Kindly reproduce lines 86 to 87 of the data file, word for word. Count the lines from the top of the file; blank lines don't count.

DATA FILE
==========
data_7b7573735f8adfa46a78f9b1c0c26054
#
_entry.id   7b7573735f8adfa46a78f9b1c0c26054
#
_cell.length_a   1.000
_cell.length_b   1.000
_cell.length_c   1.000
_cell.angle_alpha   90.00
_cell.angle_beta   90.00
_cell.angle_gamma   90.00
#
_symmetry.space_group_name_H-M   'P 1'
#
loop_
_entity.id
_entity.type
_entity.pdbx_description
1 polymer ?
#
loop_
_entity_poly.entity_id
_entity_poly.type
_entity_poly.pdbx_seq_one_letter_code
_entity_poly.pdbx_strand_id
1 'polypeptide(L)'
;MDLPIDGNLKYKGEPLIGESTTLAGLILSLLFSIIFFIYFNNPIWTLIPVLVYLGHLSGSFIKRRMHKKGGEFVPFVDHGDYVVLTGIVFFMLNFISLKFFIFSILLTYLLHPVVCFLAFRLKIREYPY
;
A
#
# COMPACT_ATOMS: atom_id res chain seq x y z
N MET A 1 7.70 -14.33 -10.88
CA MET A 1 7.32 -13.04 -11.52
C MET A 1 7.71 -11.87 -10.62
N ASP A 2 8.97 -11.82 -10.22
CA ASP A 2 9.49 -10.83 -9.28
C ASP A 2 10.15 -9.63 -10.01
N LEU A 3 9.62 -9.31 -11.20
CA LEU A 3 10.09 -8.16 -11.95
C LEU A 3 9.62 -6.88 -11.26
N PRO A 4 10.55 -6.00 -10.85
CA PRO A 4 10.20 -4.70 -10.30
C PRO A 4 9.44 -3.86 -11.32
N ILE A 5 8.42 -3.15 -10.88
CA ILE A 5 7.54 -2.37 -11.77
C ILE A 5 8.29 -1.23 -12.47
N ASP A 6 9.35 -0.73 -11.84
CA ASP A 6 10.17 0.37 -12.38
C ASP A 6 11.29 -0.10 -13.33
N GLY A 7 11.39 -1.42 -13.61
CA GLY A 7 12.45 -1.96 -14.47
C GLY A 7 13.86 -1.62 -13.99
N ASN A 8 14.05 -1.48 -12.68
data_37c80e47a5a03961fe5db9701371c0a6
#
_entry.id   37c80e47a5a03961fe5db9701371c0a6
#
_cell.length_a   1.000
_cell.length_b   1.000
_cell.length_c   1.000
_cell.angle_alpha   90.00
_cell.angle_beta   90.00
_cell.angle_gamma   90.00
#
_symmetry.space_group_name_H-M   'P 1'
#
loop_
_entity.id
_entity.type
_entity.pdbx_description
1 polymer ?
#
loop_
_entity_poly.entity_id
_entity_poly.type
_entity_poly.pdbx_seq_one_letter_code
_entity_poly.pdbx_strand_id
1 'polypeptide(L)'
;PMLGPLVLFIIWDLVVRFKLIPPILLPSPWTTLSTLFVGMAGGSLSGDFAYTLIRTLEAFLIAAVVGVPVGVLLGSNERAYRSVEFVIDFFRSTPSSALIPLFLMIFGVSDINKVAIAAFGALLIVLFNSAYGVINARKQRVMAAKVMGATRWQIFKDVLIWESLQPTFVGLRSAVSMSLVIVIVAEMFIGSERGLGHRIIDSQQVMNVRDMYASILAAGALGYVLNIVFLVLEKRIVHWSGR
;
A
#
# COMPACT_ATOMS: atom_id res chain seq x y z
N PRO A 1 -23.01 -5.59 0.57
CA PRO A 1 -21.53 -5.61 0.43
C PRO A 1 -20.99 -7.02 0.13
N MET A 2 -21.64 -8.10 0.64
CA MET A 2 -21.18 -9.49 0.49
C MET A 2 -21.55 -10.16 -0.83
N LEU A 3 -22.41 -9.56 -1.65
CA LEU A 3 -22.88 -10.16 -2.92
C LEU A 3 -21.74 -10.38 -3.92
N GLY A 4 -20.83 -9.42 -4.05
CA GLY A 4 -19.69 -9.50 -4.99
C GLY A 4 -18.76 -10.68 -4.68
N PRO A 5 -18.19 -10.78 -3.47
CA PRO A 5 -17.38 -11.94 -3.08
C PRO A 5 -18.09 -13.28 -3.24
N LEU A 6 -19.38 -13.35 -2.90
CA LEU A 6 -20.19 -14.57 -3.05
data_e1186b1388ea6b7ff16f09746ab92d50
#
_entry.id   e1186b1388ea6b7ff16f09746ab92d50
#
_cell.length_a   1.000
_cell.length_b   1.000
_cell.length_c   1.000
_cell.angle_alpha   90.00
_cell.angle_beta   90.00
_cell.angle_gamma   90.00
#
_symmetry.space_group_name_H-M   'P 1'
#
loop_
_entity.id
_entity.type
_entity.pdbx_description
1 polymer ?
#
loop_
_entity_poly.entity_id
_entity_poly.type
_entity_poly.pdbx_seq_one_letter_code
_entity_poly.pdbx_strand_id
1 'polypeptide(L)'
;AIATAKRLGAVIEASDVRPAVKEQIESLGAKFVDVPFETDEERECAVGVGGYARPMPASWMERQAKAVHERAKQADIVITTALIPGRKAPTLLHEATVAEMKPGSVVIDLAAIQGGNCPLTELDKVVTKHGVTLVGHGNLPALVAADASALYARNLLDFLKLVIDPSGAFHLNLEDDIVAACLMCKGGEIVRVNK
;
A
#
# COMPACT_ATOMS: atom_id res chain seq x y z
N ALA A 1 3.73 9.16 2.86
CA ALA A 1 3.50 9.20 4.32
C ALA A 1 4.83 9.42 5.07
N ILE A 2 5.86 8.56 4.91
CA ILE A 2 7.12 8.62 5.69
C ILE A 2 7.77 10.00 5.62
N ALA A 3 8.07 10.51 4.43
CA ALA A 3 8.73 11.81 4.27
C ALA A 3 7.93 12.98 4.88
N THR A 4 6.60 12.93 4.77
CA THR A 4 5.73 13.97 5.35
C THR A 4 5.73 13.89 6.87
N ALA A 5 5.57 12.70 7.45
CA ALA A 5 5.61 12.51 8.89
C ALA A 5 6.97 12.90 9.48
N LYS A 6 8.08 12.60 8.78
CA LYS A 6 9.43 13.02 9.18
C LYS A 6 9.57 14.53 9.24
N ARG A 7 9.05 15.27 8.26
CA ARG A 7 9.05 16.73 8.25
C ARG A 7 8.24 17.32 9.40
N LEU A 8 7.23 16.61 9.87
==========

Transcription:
N MET A 2 -21.64 -8.10 0.64
CA MET A 2 -21.18 -9.49 0.49